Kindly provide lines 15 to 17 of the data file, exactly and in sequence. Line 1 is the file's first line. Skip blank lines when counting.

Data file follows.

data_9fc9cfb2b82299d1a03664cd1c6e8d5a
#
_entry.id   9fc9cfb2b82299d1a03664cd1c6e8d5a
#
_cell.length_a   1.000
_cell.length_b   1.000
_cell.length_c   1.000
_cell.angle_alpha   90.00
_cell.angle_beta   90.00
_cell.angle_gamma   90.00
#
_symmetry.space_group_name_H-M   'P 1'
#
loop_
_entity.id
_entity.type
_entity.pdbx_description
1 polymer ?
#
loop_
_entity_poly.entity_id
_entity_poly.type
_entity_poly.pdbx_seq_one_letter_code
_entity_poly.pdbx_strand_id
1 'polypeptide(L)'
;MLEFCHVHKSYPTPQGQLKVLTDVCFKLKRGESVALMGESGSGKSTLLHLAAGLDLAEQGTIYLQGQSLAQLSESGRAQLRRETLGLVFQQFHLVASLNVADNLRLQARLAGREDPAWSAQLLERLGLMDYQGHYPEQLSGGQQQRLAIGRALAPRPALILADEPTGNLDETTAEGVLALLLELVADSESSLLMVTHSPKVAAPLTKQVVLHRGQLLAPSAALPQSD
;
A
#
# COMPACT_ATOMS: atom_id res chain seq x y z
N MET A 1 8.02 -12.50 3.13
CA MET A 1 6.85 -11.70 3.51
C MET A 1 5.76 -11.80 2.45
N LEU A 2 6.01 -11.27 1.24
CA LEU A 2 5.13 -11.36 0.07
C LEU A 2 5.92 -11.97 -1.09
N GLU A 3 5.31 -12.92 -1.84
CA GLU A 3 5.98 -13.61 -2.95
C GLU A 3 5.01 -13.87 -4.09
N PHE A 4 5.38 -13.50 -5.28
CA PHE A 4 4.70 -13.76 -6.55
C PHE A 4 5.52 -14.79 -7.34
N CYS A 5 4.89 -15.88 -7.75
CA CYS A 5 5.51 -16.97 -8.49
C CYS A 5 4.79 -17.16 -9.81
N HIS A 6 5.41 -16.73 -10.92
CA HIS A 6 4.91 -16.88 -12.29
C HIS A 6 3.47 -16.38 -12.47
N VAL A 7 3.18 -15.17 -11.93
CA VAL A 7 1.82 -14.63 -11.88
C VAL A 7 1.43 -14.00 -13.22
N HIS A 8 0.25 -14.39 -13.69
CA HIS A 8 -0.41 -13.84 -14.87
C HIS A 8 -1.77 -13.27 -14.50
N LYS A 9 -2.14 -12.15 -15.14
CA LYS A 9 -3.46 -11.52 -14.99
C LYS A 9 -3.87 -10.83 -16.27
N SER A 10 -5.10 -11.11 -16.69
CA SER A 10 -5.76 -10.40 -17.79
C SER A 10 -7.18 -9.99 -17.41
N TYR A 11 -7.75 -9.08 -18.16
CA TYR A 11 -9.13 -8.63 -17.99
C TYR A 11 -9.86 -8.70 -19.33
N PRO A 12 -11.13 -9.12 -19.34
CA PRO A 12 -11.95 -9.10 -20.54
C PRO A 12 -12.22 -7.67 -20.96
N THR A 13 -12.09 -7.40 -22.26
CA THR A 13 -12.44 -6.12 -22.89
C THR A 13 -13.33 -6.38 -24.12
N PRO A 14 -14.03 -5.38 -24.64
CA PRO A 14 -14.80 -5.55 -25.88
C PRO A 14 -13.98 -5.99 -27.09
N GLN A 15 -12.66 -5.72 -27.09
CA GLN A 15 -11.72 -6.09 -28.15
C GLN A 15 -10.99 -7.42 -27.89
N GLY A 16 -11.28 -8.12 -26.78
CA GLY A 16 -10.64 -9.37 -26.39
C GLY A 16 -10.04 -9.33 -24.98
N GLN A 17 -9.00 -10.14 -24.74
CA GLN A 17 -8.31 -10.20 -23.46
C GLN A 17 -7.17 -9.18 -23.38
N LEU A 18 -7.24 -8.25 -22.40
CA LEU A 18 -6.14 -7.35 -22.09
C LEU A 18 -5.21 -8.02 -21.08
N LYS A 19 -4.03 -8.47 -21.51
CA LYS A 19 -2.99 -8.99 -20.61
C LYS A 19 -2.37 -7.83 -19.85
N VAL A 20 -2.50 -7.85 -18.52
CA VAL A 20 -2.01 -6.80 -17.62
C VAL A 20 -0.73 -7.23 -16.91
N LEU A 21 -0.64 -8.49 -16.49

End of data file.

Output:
_entity.id
_entity.type
_entity.pdbx_description